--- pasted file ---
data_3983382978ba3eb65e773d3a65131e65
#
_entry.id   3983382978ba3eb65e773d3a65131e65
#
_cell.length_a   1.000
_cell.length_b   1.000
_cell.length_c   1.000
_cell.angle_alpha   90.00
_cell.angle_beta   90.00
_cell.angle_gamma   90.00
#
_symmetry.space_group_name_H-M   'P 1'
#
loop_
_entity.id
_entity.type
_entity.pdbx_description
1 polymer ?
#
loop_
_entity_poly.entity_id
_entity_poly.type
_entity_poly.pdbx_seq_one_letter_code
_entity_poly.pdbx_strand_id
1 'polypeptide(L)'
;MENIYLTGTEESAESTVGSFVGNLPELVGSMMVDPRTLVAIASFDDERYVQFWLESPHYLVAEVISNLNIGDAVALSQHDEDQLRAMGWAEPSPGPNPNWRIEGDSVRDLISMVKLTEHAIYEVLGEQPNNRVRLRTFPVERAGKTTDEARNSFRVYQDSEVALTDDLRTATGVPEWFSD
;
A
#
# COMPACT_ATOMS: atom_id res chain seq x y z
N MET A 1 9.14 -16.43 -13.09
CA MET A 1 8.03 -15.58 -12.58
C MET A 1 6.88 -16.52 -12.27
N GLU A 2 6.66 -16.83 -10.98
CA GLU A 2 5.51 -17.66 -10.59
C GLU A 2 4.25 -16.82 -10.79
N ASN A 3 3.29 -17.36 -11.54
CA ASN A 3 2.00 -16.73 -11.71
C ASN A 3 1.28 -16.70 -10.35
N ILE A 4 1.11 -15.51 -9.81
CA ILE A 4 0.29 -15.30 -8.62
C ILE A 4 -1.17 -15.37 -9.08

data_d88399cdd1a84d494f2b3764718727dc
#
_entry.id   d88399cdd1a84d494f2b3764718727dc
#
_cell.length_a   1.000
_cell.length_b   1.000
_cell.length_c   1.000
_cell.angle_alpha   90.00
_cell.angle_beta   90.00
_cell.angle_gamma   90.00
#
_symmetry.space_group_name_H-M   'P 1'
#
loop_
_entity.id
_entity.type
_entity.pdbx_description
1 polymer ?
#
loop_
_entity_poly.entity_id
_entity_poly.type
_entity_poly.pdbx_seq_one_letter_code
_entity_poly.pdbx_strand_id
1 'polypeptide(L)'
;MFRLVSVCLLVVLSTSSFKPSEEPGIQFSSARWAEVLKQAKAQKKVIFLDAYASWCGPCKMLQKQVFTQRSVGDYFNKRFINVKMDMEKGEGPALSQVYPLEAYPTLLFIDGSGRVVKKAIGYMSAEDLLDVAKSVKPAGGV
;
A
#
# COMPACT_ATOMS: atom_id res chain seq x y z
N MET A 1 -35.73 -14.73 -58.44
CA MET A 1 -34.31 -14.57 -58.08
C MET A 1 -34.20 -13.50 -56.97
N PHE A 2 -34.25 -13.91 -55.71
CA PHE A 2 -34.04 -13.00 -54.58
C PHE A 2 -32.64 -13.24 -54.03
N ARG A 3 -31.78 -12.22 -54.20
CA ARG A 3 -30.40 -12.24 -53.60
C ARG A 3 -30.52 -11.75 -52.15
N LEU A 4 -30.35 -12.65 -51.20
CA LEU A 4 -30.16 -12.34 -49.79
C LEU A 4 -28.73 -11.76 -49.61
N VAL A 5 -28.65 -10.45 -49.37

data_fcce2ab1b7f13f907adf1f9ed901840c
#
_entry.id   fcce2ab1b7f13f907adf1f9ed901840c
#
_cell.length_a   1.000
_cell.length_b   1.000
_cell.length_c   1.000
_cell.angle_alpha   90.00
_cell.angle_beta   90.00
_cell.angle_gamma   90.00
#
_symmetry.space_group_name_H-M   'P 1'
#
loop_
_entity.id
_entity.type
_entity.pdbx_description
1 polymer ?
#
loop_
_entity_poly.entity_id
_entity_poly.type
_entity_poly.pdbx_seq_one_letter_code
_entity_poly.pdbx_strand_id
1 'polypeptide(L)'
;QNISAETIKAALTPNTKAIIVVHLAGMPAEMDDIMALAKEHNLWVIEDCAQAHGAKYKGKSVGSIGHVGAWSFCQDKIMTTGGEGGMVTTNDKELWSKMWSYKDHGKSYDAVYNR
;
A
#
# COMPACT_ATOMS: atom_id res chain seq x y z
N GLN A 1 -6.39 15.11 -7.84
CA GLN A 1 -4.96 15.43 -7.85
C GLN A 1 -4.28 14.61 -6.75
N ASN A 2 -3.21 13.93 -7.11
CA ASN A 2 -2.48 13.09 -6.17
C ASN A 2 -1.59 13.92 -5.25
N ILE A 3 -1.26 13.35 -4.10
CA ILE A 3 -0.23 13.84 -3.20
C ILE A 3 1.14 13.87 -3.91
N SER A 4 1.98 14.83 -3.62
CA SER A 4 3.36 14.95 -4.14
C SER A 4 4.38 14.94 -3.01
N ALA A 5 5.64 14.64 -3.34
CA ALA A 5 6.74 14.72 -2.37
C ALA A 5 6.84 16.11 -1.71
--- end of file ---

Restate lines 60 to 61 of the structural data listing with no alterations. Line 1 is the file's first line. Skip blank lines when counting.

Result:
1 polymer ?
#